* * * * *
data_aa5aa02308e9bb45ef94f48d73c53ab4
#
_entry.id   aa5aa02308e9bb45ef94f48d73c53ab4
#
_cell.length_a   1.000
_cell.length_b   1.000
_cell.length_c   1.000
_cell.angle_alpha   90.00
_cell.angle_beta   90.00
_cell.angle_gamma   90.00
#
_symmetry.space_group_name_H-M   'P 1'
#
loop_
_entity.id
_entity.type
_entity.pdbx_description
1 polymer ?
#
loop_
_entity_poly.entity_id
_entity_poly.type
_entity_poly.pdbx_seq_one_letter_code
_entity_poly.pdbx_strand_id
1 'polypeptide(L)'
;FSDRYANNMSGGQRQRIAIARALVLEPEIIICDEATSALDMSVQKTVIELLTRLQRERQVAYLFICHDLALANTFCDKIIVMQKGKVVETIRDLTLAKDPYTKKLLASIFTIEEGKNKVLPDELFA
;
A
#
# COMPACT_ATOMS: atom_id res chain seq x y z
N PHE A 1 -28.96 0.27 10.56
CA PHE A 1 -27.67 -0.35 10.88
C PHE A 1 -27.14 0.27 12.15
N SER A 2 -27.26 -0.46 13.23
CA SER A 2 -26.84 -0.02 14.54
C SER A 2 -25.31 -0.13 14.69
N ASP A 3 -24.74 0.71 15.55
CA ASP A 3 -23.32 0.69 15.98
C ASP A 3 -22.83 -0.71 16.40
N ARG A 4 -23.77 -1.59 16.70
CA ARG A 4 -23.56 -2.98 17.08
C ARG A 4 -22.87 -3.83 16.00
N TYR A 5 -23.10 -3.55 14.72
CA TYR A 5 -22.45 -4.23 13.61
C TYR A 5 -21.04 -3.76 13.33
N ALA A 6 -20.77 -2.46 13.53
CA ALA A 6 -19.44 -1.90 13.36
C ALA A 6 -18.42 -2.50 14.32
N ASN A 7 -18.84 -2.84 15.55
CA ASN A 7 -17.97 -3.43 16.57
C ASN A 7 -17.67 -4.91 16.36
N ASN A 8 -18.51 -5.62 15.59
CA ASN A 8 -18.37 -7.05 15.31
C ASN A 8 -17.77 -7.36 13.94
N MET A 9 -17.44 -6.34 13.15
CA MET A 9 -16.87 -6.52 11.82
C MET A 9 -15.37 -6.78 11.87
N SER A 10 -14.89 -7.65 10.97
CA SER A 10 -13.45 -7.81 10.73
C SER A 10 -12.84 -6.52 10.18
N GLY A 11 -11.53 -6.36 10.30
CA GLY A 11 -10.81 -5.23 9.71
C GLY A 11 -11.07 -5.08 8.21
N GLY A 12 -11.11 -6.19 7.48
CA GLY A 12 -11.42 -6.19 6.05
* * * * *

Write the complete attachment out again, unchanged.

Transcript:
data_aa5aa02308e9bb45ef94f48d73c53ab4
#
_entry.id   aa5aa02308e9bb45ef94f48d73c53ab4
#
_cell.length_a   1.000
_cell.length_b   1.000
_cell.length_c   1.000
_cell.angle_alpha   90.00
_cell.angle_beta   90.00
_cell.angle_gamma   90.00
#
_symmetry.space_group_name_H-M   'P 1'
#
loop_
_entity.id
_entity.type
_entity.pdbx_description
1 polymer ?
#
loop_
_entity_poly.entity_id
_entity_poly.type
_entity_poly.pdbx_seq_one_letter_code
_entity_poly.pdbx_strand_id
1 'polypeptide(L)'
;FSDRYANNMSGGQRQRIAIARALVLEPEIIICDEATSALDMSVQKTVIELLTRLQRERQVAYLFICHDLALANTFCDKIIVMQKGKVVETIRDLTLAKDPYTKKLLASIFTIEEGKNKVLPDELFA
;
A
#
# COMPACT_ATOMS: atom_id res chain seq x y z
N PHE A 1 -28.96 0.27 10.56
CA PHE A 1 -27.67 -0.35 10.88
C PHE A 1 -27.14 0.27 12.15
N SER A 2 -27.26 -0.46 13.23
CA SER A 2 -26.84 -0.02 14.54
C SER A 2 -25.31 -0.13 14.69
N ASP A 3 -24.74 0.71 15.55
CA ASP A 3 -23.32 0.69 15.98
C ASP A 3 -22.83 -0.71 16.40
N ARG A 4 -23.77 -1.59 16.70
CA ARG A 4 -23.56 -2.98 17.08
C ARG A 4 -22.87 -3.83 16.00
N TYR A 5 -23.10 -3.55 14.72
CA TYR A 5 -22.45 -4.23 13.61
C TYR A 5 -21.04 -3.76 13.33
N ALA A 6 -20.77 -2.46 13.53
CA ALA A 6 -19.44 -1.90 13.36
C ALA A 6 -18.42 -2.50 14.32
N ASN A 7 -18.84 -2.84 15.55
CA ASN A 7 -17.97 -3.43 16.57
C ASN A 7 -17.67 -4.91 16.36
N ASN A 8 -18.51 -5.62 15.59
CA ASN A 8 -18.37 -7.05 15.31
C ASN A 8 -17.77 -7.36 13.94
N MET A 9 -17.44 -6.34 13.15
CA MET A 9 -16.87 -6.52 11.82
C MET A 9 -15.37 -6.78 11.87
N SER A 10 -14.89 -7.65 10.97
CA SER A 10 -13.45 -7.81 10.73
C SER A 10 -12.84 -6.52 10.18
N GLY A 11 -11.53 -6.36 10.30
CA GLY A 11 -10.81 -5.23 9.71
C GLY A 11 -11.07 -5.08 8.21
N GLY A 12 -11.11 -6.19 7.48
CA GLY A 12 -11.42 -6.19 6.05